Carvedilol reduces the inappropriate increase of ventilation during exercise in heart failure patients

Research output: Contribution to journalArticle

Abstract

Study objective: To evaluate the effects of β-blockers on ventilation in heart failure patients. Indeed, β-blockers ameliorate the clinical condition and cardiac function of heart failure patients, but not exercise capacity. Because ventilation is inappropriately elevated in heart failure patients due to overactive reflexes from ergoreceptors and chemoreceptors, we hypothesized that β-blockers can elicit their positive clinical effects through a reduction of ventilation. Design: This was a double-blind, randomized, placebo-controlled study. Setting: University hospital heart failure unit. Patients and interventions: While receiving placebo (2 months) and a full dosage of carvedilol (4 months), 15 chronic heart failure patients were evaluated by quality-of-life questionnaire, pulmonary function tests, cardiopulmonary exercise tests with constant workload, and a ramp protocol. Results: Therapy with carvedilol did not affect resting pulmonary function and exercise capacity. However, carvedilol improved the results of the quality-of-life questionnaire, reduced the mean (± SD) slope of the minute ventilation (VE)/carbon dioxide output (VCO2) ratio (from 36.4 ± 8.9 to 31.7 ± 3.8; p <0.01) and reduced ventilation at the following times: at peak exercise (from 60 ± 14 to 48 ± 15 L/min; p <0.05); during the intermediate phases of a ramp-protocol exercise; and during the steady-state phase of a constant-workload exercise (from 42 ± 14 to 34 ± 13 L/min; p <0.05, at third min). The end-expiratory pressure for carbon dioxide increased as ventilation decreased. The reduction in the VE/VCO2 ratio was correlated with improvement in quality of life (r = 0.603; p <0.02). Conclusions: Improvement in the clinical conditions of heart failure patients treated with carvedilol is associated with reductions in the inappropriately elevated ventilation levels observed during exercise.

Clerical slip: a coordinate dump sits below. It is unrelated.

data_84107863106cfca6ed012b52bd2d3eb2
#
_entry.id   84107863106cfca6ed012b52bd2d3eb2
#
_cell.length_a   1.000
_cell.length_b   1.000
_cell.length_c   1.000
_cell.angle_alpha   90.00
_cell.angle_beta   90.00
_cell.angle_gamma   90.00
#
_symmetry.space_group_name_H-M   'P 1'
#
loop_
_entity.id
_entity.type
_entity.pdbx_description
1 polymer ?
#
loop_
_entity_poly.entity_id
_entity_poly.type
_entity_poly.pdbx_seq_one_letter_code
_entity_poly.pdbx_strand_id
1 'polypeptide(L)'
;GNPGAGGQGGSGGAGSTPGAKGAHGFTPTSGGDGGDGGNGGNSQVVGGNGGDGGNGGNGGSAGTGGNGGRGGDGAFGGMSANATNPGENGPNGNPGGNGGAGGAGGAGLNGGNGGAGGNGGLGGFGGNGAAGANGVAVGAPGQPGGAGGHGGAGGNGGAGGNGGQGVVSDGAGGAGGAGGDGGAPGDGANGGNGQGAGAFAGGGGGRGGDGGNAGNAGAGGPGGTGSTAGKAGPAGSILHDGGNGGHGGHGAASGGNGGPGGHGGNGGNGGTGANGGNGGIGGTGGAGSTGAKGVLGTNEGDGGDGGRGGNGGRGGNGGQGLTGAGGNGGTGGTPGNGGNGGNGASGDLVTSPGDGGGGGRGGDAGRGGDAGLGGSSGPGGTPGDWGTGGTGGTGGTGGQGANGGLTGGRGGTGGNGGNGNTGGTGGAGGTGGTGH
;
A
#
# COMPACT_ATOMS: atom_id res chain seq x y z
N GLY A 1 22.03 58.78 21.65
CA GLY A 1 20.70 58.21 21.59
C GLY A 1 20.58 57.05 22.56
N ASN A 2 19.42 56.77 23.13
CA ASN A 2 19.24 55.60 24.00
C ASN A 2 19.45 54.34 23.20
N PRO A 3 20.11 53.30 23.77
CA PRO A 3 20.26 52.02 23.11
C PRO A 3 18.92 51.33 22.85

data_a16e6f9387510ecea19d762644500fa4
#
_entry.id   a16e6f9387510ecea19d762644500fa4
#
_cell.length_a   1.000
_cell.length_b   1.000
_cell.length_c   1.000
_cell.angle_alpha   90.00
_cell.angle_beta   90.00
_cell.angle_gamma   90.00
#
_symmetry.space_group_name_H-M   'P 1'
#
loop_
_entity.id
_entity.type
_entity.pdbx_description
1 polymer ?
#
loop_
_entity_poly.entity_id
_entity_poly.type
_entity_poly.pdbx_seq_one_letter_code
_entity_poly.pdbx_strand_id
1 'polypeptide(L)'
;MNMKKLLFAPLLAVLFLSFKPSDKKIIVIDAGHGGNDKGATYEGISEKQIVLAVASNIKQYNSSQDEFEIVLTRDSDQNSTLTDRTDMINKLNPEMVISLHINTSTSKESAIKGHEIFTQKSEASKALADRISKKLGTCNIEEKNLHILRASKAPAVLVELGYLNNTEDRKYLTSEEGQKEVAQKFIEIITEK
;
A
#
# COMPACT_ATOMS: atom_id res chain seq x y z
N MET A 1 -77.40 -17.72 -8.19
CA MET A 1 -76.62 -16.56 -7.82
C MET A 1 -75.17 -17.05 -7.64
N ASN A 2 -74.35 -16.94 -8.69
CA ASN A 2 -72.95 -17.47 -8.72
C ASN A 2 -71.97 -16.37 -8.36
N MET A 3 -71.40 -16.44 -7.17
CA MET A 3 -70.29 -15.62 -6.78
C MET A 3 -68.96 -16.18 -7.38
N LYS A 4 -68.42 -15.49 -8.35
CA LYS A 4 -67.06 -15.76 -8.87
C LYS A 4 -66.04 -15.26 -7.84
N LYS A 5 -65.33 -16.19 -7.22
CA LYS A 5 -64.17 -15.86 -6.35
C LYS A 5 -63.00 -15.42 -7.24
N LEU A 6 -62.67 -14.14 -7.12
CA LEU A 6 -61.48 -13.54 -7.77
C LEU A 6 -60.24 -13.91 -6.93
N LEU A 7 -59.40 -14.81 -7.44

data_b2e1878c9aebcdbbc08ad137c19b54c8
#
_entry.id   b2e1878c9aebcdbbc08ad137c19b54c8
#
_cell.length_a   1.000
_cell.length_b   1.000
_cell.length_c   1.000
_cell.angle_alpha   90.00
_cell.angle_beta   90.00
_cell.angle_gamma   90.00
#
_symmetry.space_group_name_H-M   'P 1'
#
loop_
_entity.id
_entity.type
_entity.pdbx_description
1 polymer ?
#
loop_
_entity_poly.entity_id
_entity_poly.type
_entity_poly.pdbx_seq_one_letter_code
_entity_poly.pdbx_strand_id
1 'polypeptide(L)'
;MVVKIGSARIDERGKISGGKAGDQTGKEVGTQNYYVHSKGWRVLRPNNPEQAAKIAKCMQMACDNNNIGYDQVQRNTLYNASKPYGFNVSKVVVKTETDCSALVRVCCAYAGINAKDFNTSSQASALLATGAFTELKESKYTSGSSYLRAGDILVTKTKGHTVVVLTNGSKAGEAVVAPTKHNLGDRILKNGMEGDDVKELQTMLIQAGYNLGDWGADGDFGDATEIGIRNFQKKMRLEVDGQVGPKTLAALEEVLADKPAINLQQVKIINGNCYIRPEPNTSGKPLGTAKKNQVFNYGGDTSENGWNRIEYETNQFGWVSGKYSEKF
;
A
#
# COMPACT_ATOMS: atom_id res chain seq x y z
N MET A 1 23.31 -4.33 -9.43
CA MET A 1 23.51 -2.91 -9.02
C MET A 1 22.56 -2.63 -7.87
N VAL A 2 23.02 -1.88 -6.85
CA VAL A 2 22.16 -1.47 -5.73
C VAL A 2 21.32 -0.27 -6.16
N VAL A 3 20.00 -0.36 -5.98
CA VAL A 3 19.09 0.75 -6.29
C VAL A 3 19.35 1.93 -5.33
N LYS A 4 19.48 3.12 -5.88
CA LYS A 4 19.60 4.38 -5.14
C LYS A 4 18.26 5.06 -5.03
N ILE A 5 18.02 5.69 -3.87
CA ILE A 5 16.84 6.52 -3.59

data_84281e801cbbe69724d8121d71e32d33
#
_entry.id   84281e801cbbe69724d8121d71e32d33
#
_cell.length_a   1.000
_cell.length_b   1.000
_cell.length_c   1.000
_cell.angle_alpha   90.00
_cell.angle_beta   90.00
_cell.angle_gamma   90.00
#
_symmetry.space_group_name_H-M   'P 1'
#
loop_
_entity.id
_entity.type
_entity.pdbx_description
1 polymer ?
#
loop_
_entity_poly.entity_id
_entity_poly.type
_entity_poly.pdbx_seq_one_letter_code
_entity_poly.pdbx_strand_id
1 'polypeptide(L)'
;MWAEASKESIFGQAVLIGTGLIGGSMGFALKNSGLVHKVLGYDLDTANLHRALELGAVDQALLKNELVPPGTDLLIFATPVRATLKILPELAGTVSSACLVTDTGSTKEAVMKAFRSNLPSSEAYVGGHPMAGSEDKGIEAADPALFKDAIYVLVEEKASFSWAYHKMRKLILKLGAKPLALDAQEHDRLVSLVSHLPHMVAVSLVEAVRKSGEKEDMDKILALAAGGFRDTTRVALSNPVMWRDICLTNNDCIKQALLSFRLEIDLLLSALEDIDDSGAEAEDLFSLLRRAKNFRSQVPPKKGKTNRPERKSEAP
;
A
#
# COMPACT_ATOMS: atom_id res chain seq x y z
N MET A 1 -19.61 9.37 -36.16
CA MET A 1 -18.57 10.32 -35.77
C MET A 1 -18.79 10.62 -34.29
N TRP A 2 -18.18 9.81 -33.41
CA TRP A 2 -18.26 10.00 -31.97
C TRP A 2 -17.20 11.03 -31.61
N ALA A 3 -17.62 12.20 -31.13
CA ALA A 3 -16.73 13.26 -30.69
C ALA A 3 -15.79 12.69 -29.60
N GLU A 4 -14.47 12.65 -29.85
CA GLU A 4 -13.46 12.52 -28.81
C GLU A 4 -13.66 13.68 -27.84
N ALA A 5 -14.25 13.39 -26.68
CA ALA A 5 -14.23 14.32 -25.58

Original languageEnglish
Pages (from-to)2062-2067
Number of pages6
JournalChest
Volume122
Issue number6
DOIs
Publication statusPublished - 2002

Fingerprint

Ventilation
Heart Failure
Exercise
Architectural Accessibility
Quality of Life
Workload
Carbon Dioxide
Placebos
carvedilol
Respiratory Function Tests
Exercise Test
Reflex
Pressure
Lung

Keywords

  • Carvedilol
  • Exercise
  • Heart failure
  • Oxygen uptake
  • Ventilation

ASJC Scopus subject areas

  • Pulmonary and Respiratory Medicine

Cite this

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title = "Carvedilol reduces the inappropriate increase of ventilation during exercise in heart failure patients",
abstract = "Study objective: To evaluate the effects of β-blockers on ventilation in heart failure patients. Indeed, β-blockers ameliorate the clinical condition and cardiac function of heart failure patients, but not exercise capacity. Because ventilation is inappropriately elevated in heart failure patients due to overactive reflexes from ergoreceptors and chemoreceptors, we hypothesized that β-blockers can elicit their positive clinical effects through a reduction of ventilation. Design: This was a double-blind, randomized, placebo-controlled study. Setting: University hospital heart failure unit. Patients and interventions: While receiving placebo (2 months) and a full dosage of carvedilol (4 months), 15 chronic heart failure patients were evaluated by quality-of-life questionnaire, pulmonary function tests, cardiopulmonary exercise tests with constant workload, and a ramp protocol. Results: Therapy with carvedilol did not affect resting pulmonary function and exercise capacity. However, carvedilol improved the results of the quality-of-life questionnaire, reduced the mean (± SD) slope of the minute ventilation (VE)/carbon dioxide output (VCO2) ratio (from 36.4 ± 8.9 to 31.7 ± 3.8; p <0.01) and reduced ventilation at the following times: at peak exercise (from 60 ± 14 to 48 ± 15 L/min; p <0.05); during the intermediate phases of a ramp-protocol exercise; and during the steady-state phase of a constant-workload exercise (from 42 ± 14 to 34 ± 13 L/min; p <0.05, at third min). The end-expiratory pressure for carbon dioxide increased as ventilation decreased. The reduction in the VE/VCO2 ratio was correlated with improvement in quality of life (r = 0.603; p <0.02). Conclusions: Improvement in the clinical conditions of heart failure patients treated with carvedilol is associated with reductions in the inappropriately elevated ventilation levels observed during exercise.",